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A Father, a Daughter and an Old Sports Car

Tinkering with a relationship.

By Andy Prest 17 Jun 2006 | TheTyee.ca

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Tradition, passed on.

The best Father's Day gifts often bring dads and their children together to do something that papa really loves to do. Some daughters have trouble getting excited about dad's passions. For girls short on ideas, here are a few:

Dad loves the rock and roll? Why not take him to see Elvis Costello at the Orpheum?

Pops used to play a pretty decent shortstop? Try heading to a batting cage and taking a few swings with the old man.

Dad loves tinkering with cars? Why don't you and he completely restore a classic 1970s British roadster? That may sound far-fetched, impossible even, but it's not. Erin Berk did just that. The hardest part was finding coveralls that fit.

"XXXL are simple to, but try finding the small stuff," John Berk* says while holding the extra-small 'Berk and Daughter' coveralls that he eventually tracked down. Once they had the coveralls, father and daughter got to work on a rusty old 1977 MGB and Erin found out just how special garage time can be.

The love

John Berk loves cars. "I've owned a 1968 Shelby Mustang, and a Boss 302 Mustang, and a 1960 Corvette and the list goes on and on," he says, keeping track on his fingers as he continues to name off some of the world's coolest muscle cars. "It was actually 64 cars by the time I was 28 years old. So I was a real car nut you might say." They were all restored with his own father by his side and a pair of 'Berk and Sons Bodyshop' coveralls around his shoulders.

John Berk loves his children. But when they all arrived and the score was girls 3, boys 0, he was sure his days of mechanical family bonding were over. What John didn't know was that his middle daughter would one day have a plan of her own.

"Erin had told me that before she graduated from high school she wanted a convertible so she could drive to grad in a convertible," says John. The pair shopped around for cars until Erin found an old MGB that ran alright but needed a lot of work. The price was also steep and John let Erin know she would get no help from him. To his astonishment, his quiet, reserved daughter cut a cheque for the car right then and there. Three years of odd jobs, birthday money, and cheques from grandma instantly transformed into a green MGB roadster.

"All of a sudden we owned it," John says.

"I owned it," says Erin.

"Yeah. And I was back into restoration whether I liked it or not."

Crafting a classic

John, in fact, did like being back in the restoration business. And without any experience in auto mechanics, Erin set to work under the watchful eye of her dad. She cut out rusty panelling, gutted the interior, and even tore out parts of the engine.

"She did everything," John says. "She really knows what the car is about. It's not just putting the key in the ignition and driving it." Using parts from two other wrecked MGBs, John and Erin spent every weekend for over half a year perfecting the car. They finished on time. Barely.

"We were still putting it together the day of graduation," Erin says. "Somehow we managed to get it together and I managed to get my grad dress on and hop in the car." She also managed to turn a lot of heads pulling up to grad in her own roadster.

"That was a great moment," she says. "It was very rewarding."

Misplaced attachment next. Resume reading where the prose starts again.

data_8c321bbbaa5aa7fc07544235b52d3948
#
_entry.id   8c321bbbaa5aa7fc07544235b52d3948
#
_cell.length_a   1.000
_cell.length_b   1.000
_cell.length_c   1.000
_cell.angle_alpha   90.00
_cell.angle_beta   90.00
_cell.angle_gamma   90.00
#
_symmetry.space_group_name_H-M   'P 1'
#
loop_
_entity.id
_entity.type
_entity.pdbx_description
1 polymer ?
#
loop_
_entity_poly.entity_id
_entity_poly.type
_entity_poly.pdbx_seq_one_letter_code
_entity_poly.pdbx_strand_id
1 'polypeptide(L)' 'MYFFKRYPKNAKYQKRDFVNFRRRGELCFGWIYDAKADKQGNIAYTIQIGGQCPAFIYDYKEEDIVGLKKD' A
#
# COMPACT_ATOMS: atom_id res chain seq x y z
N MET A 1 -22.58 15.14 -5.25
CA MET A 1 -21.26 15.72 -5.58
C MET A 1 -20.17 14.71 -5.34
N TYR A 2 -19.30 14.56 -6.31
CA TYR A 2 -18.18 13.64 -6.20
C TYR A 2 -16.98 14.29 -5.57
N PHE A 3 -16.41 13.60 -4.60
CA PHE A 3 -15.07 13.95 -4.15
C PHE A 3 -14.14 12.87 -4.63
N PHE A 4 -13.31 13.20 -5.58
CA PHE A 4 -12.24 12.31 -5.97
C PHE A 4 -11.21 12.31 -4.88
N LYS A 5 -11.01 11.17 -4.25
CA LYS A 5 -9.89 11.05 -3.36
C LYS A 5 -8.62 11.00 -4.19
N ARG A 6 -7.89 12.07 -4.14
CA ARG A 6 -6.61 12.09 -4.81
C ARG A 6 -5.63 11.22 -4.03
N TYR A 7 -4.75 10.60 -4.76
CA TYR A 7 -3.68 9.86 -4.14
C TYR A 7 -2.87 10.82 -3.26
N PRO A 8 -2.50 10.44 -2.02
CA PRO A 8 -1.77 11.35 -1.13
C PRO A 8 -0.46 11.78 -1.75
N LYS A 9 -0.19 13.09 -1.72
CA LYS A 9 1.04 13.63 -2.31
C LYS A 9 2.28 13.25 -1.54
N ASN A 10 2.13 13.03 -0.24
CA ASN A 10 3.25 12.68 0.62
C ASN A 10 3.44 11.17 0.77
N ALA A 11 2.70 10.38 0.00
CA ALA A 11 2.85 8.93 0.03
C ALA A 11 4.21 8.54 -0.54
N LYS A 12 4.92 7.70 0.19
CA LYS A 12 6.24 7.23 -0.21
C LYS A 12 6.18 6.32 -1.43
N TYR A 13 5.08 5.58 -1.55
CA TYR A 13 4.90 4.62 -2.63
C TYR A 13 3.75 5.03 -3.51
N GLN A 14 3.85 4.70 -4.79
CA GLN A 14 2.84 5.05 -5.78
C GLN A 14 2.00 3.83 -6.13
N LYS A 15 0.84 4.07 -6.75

Getting "the look"

Despite the popularity of female race-car driver Danica Patrick, women are still much more likely to be seen posing on top of fast cars than restoring or driving them. The web site for Classic Motorsports Magazine says that its subscription base is 99 per cent male. Erin doesn't care about the stereotypes.

"I'm very hands-on," she says. "I like to get in there and build things and create things and figure out how things work."

Female car lovers like Erin may not be getting much exposure but the car she drives is. The May issue of Classic Motorsports picked the 1977 MGB as one of its six underrated classics, calling it a car you need to "put in your garage before the secret gets out." Erin doesn't argue with that.

"I miss it when I'm not driving it," she says. "Just the sound of it driving down the road and the wind in my hair. It's wonderful." Although it is not the most powerful car on the road, Erin's MG does have a roar that sends a shiver down the spine.

"It's not just a point A to point B car -- it's a point A to point B in style car. It's a statement," Erin says. Apparently people are getting the message. Erin says she gets "the look" from boys aged 12 to 65.

"It's become known as the guy magnet," John says with a sigh.

Perfect gift

So daughters, still think you don't have the time to indulge dad's passions for at least a day? Listen to this father boast about the efforts made by his daughter.

"I'm very proud of her," John says. "It was a lot of fun, because Erin really did it herself and I just helped. I really liked that. I wasn't doing something for her, I was helping her do something and understand the mechanics of an automobile."

"But at the same time I couldn't have done it without him," Erin says, looking at her father across the garage. "Everything that is in my car now is thanks to him teaching me."

Sounds like father and daughter both got exactly what they wanted.

*By request, the last name has been changed to protect privacy.

Andy Prest is a Vancouver journalist.

Related Tyee stories: Alex Waterhouse-Hayward pined for the good old days of Formula One racing (with photos); Barbara McLintock took in a play about teens and road safety; and Allison Cross wrote about her life as a climate-friendly test driver.  [Tyee]

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